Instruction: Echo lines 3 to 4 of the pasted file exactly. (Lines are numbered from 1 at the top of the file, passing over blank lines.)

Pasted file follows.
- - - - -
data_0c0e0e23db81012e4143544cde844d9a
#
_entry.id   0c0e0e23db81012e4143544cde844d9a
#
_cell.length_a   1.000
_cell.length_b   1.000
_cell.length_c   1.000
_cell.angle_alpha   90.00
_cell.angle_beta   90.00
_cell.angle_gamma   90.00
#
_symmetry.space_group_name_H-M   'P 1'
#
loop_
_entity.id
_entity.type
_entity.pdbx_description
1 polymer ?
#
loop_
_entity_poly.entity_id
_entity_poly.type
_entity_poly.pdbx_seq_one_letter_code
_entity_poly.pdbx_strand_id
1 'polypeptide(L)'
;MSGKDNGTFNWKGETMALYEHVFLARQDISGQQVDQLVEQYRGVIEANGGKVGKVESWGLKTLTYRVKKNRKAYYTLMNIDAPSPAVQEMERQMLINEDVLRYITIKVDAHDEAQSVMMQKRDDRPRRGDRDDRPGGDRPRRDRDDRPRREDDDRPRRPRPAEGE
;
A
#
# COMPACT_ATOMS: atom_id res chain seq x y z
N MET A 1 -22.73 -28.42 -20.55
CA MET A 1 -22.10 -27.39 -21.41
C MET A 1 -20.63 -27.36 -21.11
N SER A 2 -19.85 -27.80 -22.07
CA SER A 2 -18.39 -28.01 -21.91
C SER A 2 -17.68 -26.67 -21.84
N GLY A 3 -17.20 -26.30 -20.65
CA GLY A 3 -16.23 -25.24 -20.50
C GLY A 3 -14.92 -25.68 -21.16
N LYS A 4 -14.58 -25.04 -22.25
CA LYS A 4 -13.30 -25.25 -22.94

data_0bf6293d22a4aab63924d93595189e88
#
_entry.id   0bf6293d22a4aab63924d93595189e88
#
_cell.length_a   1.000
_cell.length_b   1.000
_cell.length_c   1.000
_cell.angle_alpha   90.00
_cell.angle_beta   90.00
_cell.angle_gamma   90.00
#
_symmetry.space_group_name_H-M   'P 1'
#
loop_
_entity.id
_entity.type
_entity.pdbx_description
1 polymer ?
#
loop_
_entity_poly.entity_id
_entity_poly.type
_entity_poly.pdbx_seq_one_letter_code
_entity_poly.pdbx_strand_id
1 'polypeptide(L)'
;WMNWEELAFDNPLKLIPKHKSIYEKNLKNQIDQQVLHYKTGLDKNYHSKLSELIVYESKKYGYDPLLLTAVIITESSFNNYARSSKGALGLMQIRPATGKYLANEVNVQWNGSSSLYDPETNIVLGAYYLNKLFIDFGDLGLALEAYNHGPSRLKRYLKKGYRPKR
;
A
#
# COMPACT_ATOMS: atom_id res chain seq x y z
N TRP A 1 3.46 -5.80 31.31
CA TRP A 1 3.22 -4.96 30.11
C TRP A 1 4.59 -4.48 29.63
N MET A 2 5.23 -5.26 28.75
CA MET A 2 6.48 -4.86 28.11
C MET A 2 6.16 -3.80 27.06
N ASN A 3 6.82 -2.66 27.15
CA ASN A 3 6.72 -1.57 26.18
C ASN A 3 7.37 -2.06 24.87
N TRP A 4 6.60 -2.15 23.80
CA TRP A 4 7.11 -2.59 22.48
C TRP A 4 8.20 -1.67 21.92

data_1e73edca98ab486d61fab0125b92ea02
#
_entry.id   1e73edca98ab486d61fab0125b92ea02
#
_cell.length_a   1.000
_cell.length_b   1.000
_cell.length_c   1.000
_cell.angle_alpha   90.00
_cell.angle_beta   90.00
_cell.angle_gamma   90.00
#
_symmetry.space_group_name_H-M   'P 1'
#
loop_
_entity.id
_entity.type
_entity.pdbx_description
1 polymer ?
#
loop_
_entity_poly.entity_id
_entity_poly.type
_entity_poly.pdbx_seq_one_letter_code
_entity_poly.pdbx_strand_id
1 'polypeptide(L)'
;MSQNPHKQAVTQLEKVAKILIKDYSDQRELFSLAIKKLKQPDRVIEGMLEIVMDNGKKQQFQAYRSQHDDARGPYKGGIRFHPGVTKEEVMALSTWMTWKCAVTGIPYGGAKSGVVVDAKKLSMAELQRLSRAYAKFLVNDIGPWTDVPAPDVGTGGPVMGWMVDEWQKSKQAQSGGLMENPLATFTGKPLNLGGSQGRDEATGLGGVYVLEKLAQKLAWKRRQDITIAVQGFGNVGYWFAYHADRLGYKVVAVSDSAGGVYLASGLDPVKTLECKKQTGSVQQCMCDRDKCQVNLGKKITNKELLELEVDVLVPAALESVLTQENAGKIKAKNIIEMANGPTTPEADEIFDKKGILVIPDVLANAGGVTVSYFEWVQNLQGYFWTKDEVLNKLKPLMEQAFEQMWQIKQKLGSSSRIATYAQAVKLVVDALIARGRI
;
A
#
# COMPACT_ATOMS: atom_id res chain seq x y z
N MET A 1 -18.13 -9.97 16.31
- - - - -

_entry.id   0c0e0e23db81012e4143544cde844d9a
#